This week, we visited Japanese Gardens, Twins, Mango Bay& the HTMS Sattakut wreck. We’ve experienced some sporadic heavy rains and increased wind – both of which are normal for this time of year when we get some kick backs from the full monsoon that is currently in force on the West coast of Thailand. Despite this, visibility has remained good, and despite a few more waves than normal, we’ve still had happy divers of all levels aboard our boats.

When the sun is shining, our days are still glorious, so hopefully the rain and pesky rain clouds will be gone soon, and we’ll be back to constant clear skies and calm seas! You can read more about the weather on Koh Tao and monsoon season on Koh Tao in some of our previous blog entries.

We hope you enjoy the video, and until next week, happy viewing!

Dive Report with a Difference – Guest Photographer Brad Beadling

 

We have something a little bit different for you in this week’s dive report. Our regular photo guru Rob is away this week, but not to worry – you wont be deprived of your weekly dose of dive photo viewing! We’re happy to introduce former PADI Divemaster Candidate (and as of this week PADI Instructor Development Course Candidate!) Brad Beadling.

 

brad-beadling-photo

 

Brad has been with us since the end of March and started with his Emergency First Response and PADI Rescue Diver before signing up for his Divemaster and IDC courses. Having been into land photography for over 5 years already, underwater photography seemed like a natural progression  – and we think you’ll agree he’s a natural talent!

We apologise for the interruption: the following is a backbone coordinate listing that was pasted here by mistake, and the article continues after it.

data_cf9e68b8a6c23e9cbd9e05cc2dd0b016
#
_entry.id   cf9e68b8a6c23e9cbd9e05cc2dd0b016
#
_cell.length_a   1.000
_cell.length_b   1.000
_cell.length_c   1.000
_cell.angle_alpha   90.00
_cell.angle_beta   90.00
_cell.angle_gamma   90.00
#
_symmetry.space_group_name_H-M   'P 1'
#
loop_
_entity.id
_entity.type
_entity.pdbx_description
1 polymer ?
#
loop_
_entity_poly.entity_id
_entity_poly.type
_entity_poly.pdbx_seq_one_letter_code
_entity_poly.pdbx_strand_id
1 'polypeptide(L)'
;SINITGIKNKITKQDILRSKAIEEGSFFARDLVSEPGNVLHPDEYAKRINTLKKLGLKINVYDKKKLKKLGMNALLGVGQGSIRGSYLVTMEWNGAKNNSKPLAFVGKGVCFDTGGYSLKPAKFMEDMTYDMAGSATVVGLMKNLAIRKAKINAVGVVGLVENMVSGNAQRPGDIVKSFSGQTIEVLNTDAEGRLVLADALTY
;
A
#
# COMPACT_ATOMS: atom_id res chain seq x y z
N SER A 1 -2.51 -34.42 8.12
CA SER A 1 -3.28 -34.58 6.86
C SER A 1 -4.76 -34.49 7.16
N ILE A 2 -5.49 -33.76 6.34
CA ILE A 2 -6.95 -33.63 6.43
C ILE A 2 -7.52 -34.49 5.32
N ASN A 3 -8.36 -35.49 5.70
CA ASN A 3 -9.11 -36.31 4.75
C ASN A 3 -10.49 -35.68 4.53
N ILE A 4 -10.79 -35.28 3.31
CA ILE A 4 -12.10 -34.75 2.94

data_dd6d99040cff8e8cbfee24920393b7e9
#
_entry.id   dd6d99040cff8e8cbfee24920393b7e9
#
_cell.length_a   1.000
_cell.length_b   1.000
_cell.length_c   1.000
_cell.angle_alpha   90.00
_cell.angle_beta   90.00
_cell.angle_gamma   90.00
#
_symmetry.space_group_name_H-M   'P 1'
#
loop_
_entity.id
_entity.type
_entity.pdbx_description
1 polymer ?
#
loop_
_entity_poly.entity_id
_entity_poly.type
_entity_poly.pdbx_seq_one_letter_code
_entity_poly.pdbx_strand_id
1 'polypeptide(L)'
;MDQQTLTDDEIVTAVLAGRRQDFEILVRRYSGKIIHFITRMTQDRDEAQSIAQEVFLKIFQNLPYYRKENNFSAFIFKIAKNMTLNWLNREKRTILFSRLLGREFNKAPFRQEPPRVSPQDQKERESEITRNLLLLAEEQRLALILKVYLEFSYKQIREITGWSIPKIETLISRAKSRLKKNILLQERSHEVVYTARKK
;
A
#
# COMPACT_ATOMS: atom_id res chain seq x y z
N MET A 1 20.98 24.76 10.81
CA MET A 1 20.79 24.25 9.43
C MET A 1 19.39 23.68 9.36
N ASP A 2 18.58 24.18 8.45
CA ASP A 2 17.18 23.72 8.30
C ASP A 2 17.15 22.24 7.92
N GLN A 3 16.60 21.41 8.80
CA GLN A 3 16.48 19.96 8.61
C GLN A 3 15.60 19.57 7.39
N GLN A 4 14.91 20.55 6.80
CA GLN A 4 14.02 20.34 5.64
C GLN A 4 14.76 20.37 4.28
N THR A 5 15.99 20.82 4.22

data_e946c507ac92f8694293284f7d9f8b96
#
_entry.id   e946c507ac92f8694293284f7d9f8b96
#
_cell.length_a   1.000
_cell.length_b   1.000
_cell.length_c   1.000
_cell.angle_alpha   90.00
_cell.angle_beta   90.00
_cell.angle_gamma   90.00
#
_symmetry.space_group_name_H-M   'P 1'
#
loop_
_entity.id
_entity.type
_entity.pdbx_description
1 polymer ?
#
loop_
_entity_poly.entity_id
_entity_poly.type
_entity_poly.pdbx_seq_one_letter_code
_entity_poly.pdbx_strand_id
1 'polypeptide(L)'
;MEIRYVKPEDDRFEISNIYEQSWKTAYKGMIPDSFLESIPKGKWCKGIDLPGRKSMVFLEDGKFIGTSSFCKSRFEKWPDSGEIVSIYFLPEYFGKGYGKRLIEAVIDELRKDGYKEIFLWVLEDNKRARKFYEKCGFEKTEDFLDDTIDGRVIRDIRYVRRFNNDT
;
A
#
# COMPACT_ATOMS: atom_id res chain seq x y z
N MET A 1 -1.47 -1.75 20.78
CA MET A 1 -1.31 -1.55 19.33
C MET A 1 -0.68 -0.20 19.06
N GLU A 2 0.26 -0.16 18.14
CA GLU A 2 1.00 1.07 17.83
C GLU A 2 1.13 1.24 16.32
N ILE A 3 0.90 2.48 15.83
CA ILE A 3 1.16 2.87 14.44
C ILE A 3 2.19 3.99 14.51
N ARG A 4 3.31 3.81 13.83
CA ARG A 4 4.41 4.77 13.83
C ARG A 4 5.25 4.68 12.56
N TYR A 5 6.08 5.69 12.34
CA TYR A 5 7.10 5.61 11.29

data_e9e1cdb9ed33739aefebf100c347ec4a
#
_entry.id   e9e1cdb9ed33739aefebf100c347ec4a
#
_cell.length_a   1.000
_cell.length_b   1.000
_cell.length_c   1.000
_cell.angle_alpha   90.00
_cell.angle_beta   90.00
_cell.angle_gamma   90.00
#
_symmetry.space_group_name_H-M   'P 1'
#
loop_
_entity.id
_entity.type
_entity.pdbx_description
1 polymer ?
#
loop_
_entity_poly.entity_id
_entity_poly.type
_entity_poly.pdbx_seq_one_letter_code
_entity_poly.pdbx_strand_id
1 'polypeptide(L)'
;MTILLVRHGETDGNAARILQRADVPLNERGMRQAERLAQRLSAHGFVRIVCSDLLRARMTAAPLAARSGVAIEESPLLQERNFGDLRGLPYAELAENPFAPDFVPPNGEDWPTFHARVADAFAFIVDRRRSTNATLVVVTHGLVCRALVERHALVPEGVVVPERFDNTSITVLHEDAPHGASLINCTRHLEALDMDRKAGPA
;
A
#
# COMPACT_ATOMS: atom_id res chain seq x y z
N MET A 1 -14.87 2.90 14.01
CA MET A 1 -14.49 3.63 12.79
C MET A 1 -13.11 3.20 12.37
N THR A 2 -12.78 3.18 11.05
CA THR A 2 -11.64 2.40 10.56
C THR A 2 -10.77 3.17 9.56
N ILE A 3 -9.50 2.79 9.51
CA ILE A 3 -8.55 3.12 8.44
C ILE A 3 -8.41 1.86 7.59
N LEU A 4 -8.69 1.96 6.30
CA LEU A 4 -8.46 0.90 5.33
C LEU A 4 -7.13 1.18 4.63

Not all of Brad’s shots in this weeks compilation are from the past week, but all are recent and give you a general idea of the conditions and marine life sightings we have been enjoying. For those interested, the weather in the past week has been a little changeable, with wind and some small waves picking up towards the end of the week. We’ve had some rain storms, but mainly overnight, and any daytime downpours were quick to pass. This is usual for this time of year, when the West coast of Thailand is experiencing it’s monsoon season.

Our favourite shots from Brad’s collection include this diver silhouette and a fish munching on a sea urchin.

 

diver-silhouette-koh-tao fish-eating-urchin-koh-tao

 

Some of Brad’s favourite subjects to get his beady lens on are anemone’s. They can be challenging to shoot, as the anemone fish that dwell within can move quickly and are good at hiding. So it takes lots of patience and lots of practice to capture a perfect image.

 

anemones-white-rock-koh-tao fish-chumphon-pinnacle-anemone

 

For those looking for camera specifics, all of Brad’s shots are Canon Rebel SL1. You can see more of Brad’s pics, both land and water based, on instagram. Follow him at @brad_bead_photo

If you’d like to know more about learning to take underwater images, then the PADI Digital Underwater Photographer Course could be for you!

Until next time, safe and happy bubble blowing! 🙂

 

Weekly Dive Report – May 19th – 25th

The weeks are flying by lately – can you believe its nearly June already? How did that happen?!?! We’ve been incredibly spoiled again this week with yet more brilliant dive conditions.